National Heart Foundation of Australia
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|Registration no.||ABN 98 008 419 761|
|Commonwealth of Australia|
|Chief Executive Officer
Adjunct Professor John Kelly AM
|A$66,458,745 (2011) |
|288 (2011) |
|Mission||To reduce suffering and death from heart, stroke and blood vessel disease in Australia|
The National Heart Foundation of Australia (known as the Heart Foundation) is a charity established in 1959. Its stated vision is for Australians to have the best cardiovascular health in the world and its mission is to reduce suffering and death from heart, stroke and blood vessel disease in Australia. Its activities have been funding cardiovascular research, supporting health professionals in their practice, developing health promotion activities, informing and educating the public, and assisting people with cardiovascular disease.
The Heart Foundation claims its work has helped to reduce the number of deaths from cardiovascular disease. Cardiovascular disease (CVD) accounted for nearly 34 per cent of all deaths in 2008. This translates to one person dying from CVD on average every 11 minutes. Heart disease is the leading single cause of death with more than 23,600 Australian lives lost to the disease in 2008.
The Heart Foundation has offices in each state and territory.
The organisation emerged after tuberculosis had been effectively removed as a health concern and after the successful establishment of the Heart and Stroke Foundation of Canada. A group of concerned Sydney professionals meet with the trustees of R.T Hall Trust and members of the New South Wales government health services in July 1958 where they decided to form the National Heart Foundation of Australia.
Supporting and informing
The Heart Foundation provides people with, and at risk of, cardiovascular disease information and guidance on how to minimise their risk. Annually, the organisation distributes more than 1.3 million heart health brochures. Each year, the Heart Foundation’s information service and its website provides heart health information to thousands of Australians.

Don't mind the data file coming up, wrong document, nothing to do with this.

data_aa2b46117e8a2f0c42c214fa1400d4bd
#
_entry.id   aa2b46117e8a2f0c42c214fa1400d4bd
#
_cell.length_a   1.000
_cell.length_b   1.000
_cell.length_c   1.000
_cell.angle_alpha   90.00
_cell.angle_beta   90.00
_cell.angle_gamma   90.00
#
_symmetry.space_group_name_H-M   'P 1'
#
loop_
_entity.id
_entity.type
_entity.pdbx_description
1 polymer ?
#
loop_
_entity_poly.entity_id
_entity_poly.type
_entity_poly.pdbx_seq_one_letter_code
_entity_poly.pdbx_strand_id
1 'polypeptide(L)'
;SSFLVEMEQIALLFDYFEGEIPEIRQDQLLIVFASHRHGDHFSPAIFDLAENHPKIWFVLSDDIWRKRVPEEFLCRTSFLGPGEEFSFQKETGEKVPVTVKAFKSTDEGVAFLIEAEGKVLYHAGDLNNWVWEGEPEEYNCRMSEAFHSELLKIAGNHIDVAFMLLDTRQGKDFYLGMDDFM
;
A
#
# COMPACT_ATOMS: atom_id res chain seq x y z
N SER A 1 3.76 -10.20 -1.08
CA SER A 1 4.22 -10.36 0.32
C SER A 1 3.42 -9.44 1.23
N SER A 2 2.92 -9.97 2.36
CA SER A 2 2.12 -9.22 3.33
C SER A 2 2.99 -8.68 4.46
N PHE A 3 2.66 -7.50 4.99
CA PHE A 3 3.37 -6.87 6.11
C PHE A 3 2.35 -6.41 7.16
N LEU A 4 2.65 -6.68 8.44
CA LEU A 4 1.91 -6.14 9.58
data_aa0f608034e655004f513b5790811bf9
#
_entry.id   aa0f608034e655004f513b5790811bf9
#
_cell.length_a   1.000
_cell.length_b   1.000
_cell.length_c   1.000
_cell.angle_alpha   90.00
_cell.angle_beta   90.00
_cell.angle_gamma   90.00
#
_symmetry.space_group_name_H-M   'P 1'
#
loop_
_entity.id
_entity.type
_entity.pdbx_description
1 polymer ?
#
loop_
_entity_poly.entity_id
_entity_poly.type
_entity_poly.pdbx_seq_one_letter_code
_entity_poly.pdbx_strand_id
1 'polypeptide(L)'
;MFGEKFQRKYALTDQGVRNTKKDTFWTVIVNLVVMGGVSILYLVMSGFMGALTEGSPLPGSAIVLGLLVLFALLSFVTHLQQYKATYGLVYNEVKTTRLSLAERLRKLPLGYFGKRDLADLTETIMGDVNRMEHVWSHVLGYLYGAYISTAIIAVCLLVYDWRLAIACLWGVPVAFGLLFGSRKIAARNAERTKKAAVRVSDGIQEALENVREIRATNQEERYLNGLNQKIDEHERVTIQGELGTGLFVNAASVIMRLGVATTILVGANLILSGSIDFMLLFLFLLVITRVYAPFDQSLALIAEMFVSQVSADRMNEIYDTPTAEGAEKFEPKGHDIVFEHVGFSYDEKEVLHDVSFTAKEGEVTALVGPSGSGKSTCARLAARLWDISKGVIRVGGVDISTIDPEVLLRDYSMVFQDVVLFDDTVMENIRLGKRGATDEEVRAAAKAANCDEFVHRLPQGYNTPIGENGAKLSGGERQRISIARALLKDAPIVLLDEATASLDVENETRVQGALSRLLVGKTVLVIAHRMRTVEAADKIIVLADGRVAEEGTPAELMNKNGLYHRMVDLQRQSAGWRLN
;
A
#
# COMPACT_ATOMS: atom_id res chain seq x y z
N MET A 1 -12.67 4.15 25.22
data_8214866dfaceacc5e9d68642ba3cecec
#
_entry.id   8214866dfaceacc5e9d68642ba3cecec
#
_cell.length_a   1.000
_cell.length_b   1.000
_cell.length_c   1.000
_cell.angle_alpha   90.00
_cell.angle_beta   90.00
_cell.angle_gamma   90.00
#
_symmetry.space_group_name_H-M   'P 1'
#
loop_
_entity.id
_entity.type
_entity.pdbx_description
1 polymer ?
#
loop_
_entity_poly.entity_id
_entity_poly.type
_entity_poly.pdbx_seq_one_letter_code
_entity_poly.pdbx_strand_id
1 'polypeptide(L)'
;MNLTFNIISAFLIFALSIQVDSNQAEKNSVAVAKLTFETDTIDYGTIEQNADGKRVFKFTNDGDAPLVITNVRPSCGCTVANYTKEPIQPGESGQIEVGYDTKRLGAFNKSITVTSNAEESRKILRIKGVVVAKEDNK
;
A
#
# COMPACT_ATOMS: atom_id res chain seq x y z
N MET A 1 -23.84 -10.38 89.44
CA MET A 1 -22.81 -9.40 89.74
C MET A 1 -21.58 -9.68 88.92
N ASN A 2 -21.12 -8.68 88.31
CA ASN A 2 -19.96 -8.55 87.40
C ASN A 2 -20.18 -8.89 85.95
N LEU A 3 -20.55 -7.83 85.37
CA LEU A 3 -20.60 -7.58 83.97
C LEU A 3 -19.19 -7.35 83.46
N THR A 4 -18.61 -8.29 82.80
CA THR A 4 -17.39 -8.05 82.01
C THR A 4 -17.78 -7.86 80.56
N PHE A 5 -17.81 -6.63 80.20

The Heart Foundation supports and works with all levels of government, other health organisations, the media and community groups and food manufacturers to implement policies and programmes that attempt to improve the cardiovascular health of Australians. This includes programmes on cardiovascular health risks such as smoking or physical inactivity, through to recovery and rehabilitation and diet.
The Heart Foundation claims to take the latest research and creates practical treatment tools for health practitioners. The Heart Foundation attempts to bridge gaps in care through programs specifically targeting those Australians at higher risk of cardiovascular disease.
Building healthy communities
The Heart Foundation supports local governments that change neighbourhoods to create healthier communities. Initiatives by councils, such as building cycleways and upgrading walking paths are eligible for Heart Foundation Local Government Awards (to be renamed Heart Foundation Healthy Community Awards in 2011).
Through community education campaigns and media activities, the Heart Foundation promotes lifestyle changes to improve the heart health of Australians. Recent examples include the Warning Signs campaign, which raises awareness of the symptoms of a heart attack and of the need to phone 000 so that sufferers can get early treatment to have the best chance for survival.
The Heart Foundation has been criticised by professional dieticians, food nutrition experts and lay researchers for having a conflict of interest especially with regard to their Heart Tick food labeling fund raiser in conjunction with food manufacturers and government vested interests. They state the Heart Foundation has ignored recent significant nutritional intervention studies and other nutritional research on cardiovascular risk. They observe the coincidence of carbohydrate rich diets with the obesity and insulin resistant diabetes epidemics of the last 5 decades, both risk factors for cardiovascular disease. The Heart and Stroke Foundation of Canada abandoned a similar program which had endorsed some sugar rich products. The Heart Foundation's response was to review the program with a survey while consulting with other "stakeholders" in the Australian Government's planned Health Star rating system.
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